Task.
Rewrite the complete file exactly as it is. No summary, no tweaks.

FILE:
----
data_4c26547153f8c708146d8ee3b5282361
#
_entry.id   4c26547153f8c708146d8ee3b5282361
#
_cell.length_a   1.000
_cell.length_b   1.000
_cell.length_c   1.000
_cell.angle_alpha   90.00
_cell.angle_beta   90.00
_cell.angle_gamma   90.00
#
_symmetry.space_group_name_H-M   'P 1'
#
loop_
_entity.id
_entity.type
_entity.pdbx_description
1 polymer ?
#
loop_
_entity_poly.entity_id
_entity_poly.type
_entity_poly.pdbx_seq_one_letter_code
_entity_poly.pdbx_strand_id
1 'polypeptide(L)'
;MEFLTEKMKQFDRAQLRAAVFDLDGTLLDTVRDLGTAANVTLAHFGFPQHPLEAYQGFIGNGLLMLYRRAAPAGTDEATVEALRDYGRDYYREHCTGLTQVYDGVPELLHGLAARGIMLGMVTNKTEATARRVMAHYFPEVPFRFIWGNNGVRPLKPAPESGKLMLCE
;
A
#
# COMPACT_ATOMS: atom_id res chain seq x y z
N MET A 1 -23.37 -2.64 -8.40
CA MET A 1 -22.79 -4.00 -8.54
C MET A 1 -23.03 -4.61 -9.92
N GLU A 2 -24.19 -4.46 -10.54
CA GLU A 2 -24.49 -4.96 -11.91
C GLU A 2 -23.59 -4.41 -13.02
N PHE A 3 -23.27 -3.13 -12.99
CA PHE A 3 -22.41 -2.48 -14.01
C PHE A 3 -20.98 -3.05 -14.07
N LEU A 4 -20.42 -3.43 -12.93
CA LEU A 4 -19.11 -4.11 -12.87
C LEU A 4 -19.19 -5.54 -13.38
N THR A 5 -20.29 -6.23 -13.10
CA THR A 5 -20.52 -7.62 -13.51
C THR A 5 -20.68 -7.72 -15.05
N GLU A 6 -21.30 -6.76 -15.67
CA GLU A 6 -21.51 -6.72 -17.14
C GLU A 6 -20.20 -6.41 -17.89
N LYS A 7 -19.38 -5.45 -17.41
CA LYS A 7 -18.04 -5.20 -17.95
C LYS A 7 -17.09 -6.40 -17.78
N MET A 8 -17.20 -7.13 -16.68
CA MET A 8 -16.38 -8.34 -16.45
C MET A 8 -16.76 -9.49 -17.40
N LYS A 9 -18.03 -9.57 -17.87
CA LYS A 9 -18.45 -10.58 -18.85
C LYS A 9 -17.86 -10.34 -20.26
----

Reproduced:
data_4c26547153f8c708146d8ee3b5282361
#
_entry.id   4c26547153f8c708146d8ee3b5282361
#
_cell.length_a   1.000
_cell.length_b   1.000
_cell.length_c   1.000
_cell.angle_alpha   90.00
_cell.angle_beta   90.00
_cell.angle_gamma   90.00
#
_symmetry.space_group_name_H-M   'P 1'
#
loop_
_entity.id
_entity.type
_entity.pdbx_description
1 polymer ?
#
loop_
_entity_poly.entity_id
_entity_poly.type
_entity_poly.pdbx_seq_one_letter_code
_entity_poly.pdbx_strand_id
1 'polypeptide(L)'
;MEFLTEKMKQFDRAQLRAAVFDLDGTLLDTVRDLGTAANVTLAHFGFPQHPLEAYQGFIGNGLLMLYRRAAPAGTDEATVEALRDYGRDYYREHCTGLTQVYDGVPELLHGLAARGIMLGMVTNKTEATARRVMAHYFPEVPFRFIWGNNGVRPLKPAPESGKLMLCE
;
A
#
# COMPACT_ATOMS: atom_id res chain seq x y z
N MET A 1 -23.37 -2.64 -8.40
CA MET A 1 -22.79 -4.00 -8.54
C MET A 1 -23.03 -4.61 -9.92
N GLU A 2 -24.19 -4.46 -10.54
CA GLU A 2 -24.49 -4.96 -11.91
C GLU A 2 -23.59 -4.41 -13.02
N PHE A 3 -23.27 -3.13 -12.99
CA PHE A 3 -22.41 -2.48 -14.01
C PHE A 3 -20.98 -3.05 -14.07
N LEU A 4 -20.42 -3.43 -12.93
CA LEU A 4 -19.11 -4.11 -12.87
C LEU A 4 -19.19 -5.54 -13.38
N THR A 5 -20.29 -6.23 -13.10
CA THR A 5 -20.52 -7.62 -13.51
C THR A 5 -20.68 -7.72 -15.05
N GLU A 6 -21.30 -6.76 -15.67
CA GLU A 6 -21.51 -6.72 -17.14
C GLU A 6 -20.20 -6.41 -17.89
N LYS A 7 -19.38 -5.45 -17.41
CA LYS A 7 -18.04 -5.20 -17.95
C LYS A 7 -17.09 -6.40 -17.78
N MET A 8 -17.20 -7.13 -16.68
CA MET A 8 -16.38 -8.34 -16.45
C MET A 8 -16.76 -9.49 -17.40
N LYS A 9 -18.03 -9.57 -17.87
CA LYS A 9 -18.45 -10.58 -18.85
C LYS A 9 -17.86 -10.34 -20.26